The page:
Welcome to our Palm Sunday Worship Service. On Palm Sunday we celebrate two different aspects of Jesus’ life: his triumphant entry into Jerusalem and his suffering, passion and death on the cross. Today’s service is a worship of Palm and Passion.
Palm : The first part of our worship of Palm is triumphant. We celebrate with the wild crowd that greeted Jesus on his entry to Jerusalem . They took off their clothing and broke down branches and shrubs and throwing them on the road for Jesus and his disciples to walk, while they shouted, “Hosanna (save us now) Son of David. Blessed is the one who comes in the name of the Lord. Hosanna (save us now) to the highest heaven.”
They greeted Jesus as their coming savior king. There was much hope and expectation in the Son of David, Jesus Christ the Messiah.
Suffering, Passion and Death : The second part of our worship
is about Jesus Christ the Suffering Servant who gave his life to atone for the sin of the whole world. Who is this Suffering Servant? Christian theology teaches that the Suffering Servant is the messianic figure — identified as Jesus of Nazareth in the
passion narratives of the Gospels of the New Testament. The Suffering Servant is the lamb that is taken to the slaughter, the sheep before its shearer. The Suffering Servant is the one on whom “The Spirit of the Lord rests, because the Lord has
anointed him; he has sent him to bring good news to the oppressed, to bind up the brokenhearted, to proclaim liberty to the captives, and release to the prisoners.” In chapters 50 – 54 of Isaiah (known as the suffering servant passage) the Suffering Servant asserts that God has opened his ear and that he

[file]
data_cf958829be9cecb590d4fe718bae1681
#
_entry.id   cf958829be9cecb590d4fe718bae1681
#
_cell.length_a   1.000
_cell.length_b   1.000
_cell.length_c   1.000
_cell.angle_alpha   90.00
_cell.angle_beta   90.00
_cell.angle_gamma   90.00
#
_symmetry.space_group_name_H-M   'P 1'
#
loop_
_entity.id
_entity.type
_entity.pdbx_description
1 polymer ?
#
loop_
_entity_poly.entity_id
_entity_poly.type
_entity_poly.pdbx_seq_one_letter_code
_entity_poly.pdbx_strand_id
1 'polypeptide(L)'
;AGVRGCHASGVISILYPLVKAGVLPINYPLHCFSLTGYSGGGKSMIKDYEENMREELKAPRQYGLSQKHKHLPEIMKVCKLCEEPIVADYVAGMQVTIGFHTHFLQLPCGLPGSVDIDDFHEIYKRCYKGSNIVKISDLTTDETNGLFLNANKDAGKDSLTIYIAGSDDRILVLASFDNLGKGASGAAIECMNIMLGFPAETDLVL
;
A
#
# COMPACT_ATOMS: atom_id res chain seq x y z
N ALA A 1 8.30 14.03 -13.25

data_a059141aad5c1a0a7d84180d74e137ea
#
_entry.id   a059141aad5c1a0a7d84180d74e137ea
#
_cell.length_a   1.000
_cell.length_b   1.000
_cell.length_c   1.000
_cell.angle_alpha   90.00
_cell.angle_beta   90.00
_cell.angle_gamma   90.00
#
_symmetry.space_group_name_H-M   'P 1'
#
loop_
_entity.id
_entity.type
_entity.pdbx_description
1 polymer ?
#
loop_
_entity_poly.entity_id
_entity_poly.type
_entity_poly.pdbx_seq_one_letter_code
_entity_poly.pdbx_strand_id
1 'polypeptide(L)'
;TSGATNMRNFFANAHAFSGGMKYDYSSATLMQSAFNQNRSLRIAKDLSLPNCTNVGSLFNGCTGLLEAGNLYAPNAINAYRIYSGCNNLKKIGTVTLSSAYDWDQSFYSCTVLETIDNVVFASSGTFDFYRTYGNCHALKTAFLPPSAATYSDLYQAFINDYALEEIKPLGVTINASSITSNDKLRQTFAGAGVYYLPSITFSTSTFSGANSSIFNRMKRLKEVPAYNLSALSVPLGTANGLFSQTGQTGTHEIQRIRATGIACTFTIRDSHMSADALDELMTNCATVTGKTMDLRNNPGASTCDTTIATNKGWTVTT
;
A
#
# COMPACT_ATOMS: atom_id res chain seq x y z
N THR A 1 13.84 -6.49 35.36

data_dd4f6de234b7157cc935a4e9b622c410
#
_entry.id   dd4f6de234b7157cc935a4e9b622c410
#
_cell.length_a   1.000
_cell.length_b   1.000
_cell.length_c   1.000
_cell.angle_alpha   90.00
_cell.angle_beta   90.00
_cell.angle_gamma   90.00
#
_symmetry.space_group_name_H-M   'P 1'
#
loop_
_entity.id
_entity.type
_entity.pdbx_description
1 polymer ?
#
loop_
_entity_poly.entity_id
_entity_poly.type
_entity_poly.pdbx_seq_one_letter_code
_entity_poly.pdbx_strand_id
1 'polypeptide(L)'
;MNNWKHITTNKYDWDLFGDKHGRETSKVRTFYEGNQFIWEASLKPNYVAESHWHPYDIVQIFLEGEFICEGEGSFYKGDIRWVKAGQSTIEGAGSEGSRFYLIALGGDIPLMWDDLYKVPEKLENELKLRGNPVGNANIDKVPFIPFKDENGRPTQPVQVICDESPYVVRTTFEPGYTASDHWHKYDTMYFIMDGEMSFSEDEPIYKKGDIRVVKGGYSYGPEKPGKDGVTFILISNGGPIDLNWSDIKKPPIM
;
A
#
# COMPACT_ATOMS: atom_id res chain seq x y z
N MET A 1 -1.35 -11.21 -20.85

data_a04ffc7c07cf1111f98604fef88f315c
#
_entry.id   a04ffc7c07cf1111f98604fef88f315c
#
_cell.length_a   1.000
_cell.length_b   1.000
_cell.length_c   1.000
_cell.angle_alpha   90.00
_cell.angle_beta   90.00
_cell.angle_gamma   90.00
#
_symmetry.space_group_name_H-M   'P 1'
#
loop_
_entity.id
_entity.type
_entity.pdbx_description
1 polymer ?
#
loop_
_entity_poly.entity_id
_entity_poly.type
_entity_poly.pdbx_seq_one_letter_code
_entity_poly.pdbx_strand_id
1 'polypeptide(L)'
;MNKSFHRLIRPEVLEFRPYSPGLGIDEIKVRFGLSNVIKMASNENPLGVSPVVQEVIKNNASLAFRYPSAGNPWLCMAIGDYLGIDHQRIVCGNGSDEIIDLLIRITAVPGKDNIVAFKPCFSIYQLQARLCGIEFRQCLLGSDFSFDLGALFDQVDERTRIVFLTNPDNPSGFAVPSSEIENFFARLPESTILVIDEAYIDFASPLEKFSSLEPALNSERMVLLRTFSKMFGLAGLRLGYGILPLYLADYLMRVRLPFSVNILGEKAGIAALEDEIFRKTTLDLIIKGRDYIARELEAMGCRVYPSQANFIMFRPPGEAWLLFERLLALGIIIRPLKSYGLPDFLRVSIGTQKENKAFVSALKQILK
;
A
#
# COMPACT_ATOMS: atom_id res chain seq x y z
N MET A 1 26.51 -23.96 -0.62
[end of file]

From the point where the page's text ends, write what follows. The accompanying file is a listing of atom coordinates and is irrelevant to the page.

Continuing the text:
didn’t rebel against God’s call. He voluntarily gave himself up (says Ephesians 5:2 & 25): “… I did not hide my face from insult and spitting” (Isaiah 50:6). The Gospel writers understood Isaiah 50:6 to be a prophecy that was fulfilled in the passion narratives of the Gospels. The faithful Suffering Servant is obedient to God’s call despite undeservedly suffering . He’s confident that he is doing God’s will and that God will be with him (see vs. 7a and 7c of Isaiah 50) through it all. The Suffering Servant won’t allow himself to be thwarted from his God -given task because of shame or disgrace. With God, he withstands it all. St. Luke 9:51 points out that “When the days drew near for Jesus to be
“ taken up” [“taken up” a reference to Jesus being lifted up on the cross], he set his face steadfastly to go to Jerusalem.”
For some Christians suffering is a testing of faith and commitment to God. It may be said that those who continue to belong to the community of believers of the early church with all its attending human problems and sufferings were those who were willing to make sacrifices for God in Christ Jesus.
How committed to God in Christ are you and I, and how much are we willing to suffer for the Gospel and Jesus Christ who gave his life on the cross for us?
A joyous Palm Sunday and a blessed holy week full of remembering the Christ who gave his life for you and me.